The Life Cycle of the Bed Bug

When you find evidence of bed bugs in your home or office, your first instinct is to get rid of them as quickly and efficiently as possible. That’s the natural response, and one that will be shared by just about everyone who has ever dealt with a bed bug infestation.

However, before you can effectively fight a bed bug invasion you need to know a little more about the enemy. Having a better understanding of the life cycle of the bed bug will help you determine how bad the infestation has become, and just what treatments your exterminator will need to deploy to eradicate these blood sucking parasites once and for all.

So, let’s take a look at the life cycle of the bed bug, their breeding rates, and their feeding habits.

Breaking Down the Bed Bug Life Cycle

Bed Bugs pass through seven stages from birth to adulthood. In order to determine the level of infestation it is important to understand a little bit about each stage of the bed bug’s life cycle.

  • Eggs – Bed bugs begin their life as eggs. These are typically about one millimeter in length, and have a milky white color to their shell. Roughly the size of a couple of grains of salt, bed bug eggs can be extremely difficult to see with the naked eye.
  • 1st State Nymphs – After hatching from their eggs bed bugs pass through 5 stages of growth on their way to adulthood. Immature bed bugs are called nymphs, and throughout this portion of their development they’re primarily concerned with one thing and one thing only – feeding. First stage nymphs are roughly 1.5 millimeters in length, with translucent bodies that will darken as they grow older.
  • 2nd Stage Nymphs – After its first molting the bed bug will become a second stage nymph. Their size will increase to about 2 millimeters and they will ramp up their feeding patterns to further their growth and development.
  • 3rd Stage Nymphs – The bed bug molts, shedding its outer ‘skin’, through each transition to its next stage. Third stage nymphs are approximately 2.5 millimeters long. At this point they will be easier to see with the naked eye, and you may notice the remnants of shedding in bedding and along baseboards.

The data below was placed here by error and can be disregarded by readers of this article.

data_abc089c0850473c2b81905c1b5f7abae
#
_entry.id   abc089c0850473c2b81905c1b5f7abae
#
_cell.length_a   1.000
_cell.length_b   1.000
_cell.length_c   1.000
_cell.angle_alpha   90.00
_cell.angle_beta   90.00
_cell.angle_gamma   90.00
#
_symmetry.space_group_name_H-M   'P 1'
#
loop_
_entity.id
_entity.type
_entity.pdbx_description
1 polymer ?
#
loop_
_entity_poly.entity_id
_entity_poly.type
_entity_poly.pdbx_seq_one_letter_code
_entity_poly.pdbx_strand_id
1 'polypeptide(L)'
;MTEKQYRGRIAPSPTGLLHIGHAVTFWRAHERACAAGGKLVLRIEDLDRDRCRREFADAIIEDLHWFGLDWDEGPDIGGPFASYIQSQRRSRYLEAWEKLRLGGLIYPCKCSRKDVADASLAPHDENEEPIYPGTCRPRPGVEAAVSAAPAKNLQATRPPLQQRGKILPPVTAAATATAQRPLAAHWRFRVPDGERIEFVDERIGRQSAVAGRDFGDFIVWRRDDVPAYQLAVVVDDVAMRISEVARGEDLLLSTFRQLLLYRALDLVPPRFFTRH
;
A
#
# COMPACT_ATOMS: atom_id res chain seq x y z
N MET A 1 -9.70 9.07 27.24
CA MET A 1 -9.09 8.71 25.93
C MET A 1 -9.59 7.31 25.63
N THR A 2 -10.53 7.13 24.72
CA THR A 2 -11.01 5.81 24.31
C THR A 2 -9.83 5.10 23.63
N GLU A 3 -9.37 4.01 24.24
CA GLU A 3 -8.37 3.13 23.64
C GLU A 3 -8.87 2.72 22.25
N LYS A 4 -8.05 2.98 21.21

• 4th Stage Nymphs – Bed bugs must feed on blood in order to grow and pass into their next stage of development. Fourth stage nymphs can get as a large as 3 millimeters in length.
  • 5th Stage Nymphs – This is the final nymph stage, and at this point the bed bug can grow to between 4 and 5 millimeters. 5th stage nymphs are easier to spot with the naked eye as their bodies will have become darker and their blood sacks will be more evident.
  • Adult – It takes roughly five weeks for a bed bug to reach adulthood. Once they have passed through all 5 nymphs stages they will be ready to breed. The lifespan of an adult bed bug is typically about five to six months. However, it is not unheard of for bed bugs to live as much as a full year in food rich environment.

Breeding Patterns of the Bed Bug

Female bed bugs typically lay between 1 to 5 eggs a day. It takes roughly two weeks for an egg to hatch, and as soon as the 1st stage nymph emerges from its egg it will find a host and begin to feed. It takes about five weeks for a first stage nymph to reach adulthood, at which point the breeding cycle will start. So, as you can see, it doesn’t take long for a few wayward bed bugs to turn into a full scale infestation. Within as little as six months you could find yourself moving from a small bed bug problem to a huge nightmare for you and your family.

Feeding Patterns of the Bed Bug

As a general rule, an adult bed bug only needs to feed about once a week. That being said, it is possible for adult bed bugs to go longer periods of time without a meal. While there is a persistent myth that bed bugs can go a year or more without feeding, the truth is somewhat less startling. An adult bed bug, if necessary, can go as long as two months without eating. But this is fairly rare among standard populations.

When a bed bug bites its host the feeding cycle can last between five and ten minutes. But because bed bugs are such small parasites it’s not unusual for the feeding cycle to go unnoticed by the host. The first sign that you have been bitten by a bed bug is usually the tell-tale red bumps, or rash, that can be produced by the insect’s bite. These bumps or rashes can be itchy, but in most cases present no serious health risks to the host. Still, the appearance of bed bug bites should not be ignored and immediate steps should be taken to eliminate any possible infestation.

Ridding Your Home or Office of Bed Bugs

As you can see it doesn’t take long for a few stray bed bugs to turn into a full scale invasion force. These parasites can easily find their way into your home or office, hitching a ride on a coat or pant leg or attaching themselves to luggage or book bags. Once inside the females will start to lay their eggs and the bed bug cycle of life with begin anew. With fresh generations being born ever couple of months it’s all too easy for a small problem to become a huge nightmare in no time at all.

Published by Scott Palatnik

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